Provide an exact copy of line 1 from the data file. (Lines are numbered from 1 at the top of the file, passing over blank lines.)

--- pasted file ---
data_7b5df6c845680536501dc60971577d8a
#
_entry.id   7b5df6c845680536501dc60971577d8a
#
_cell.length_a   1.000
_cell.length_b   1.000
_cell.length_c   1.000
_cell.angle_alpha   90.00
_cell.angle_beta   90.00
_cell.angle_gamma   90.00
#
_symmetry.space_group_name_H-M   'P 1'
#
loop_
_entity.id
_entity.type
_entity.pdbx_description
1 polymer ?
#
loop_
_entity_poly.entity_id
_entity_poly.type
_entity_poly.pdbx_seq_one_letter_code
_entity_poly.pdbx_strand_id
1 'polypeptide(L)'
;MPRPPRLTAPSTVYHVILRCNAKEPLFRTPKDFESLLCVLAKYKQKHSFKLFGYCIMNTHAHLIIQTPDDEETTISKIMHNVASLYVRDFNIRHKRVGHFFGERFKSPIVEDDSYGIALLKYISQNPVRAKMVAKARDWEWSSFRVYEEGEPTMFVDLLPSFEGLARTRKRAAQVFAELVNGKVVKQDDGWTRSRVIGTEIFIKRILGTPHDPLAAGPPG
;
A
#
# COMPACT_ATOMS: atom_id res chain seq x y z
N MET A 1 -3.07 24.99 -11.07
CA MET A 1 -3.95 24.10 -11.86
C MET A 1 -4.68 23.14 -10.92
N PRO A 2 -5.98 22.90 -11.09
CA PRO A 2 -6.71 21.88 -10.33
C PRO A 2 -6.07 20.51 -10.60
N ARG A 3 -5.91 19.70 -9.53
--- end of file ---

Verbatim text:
data_7b5df6c845680536501dc60971577d8a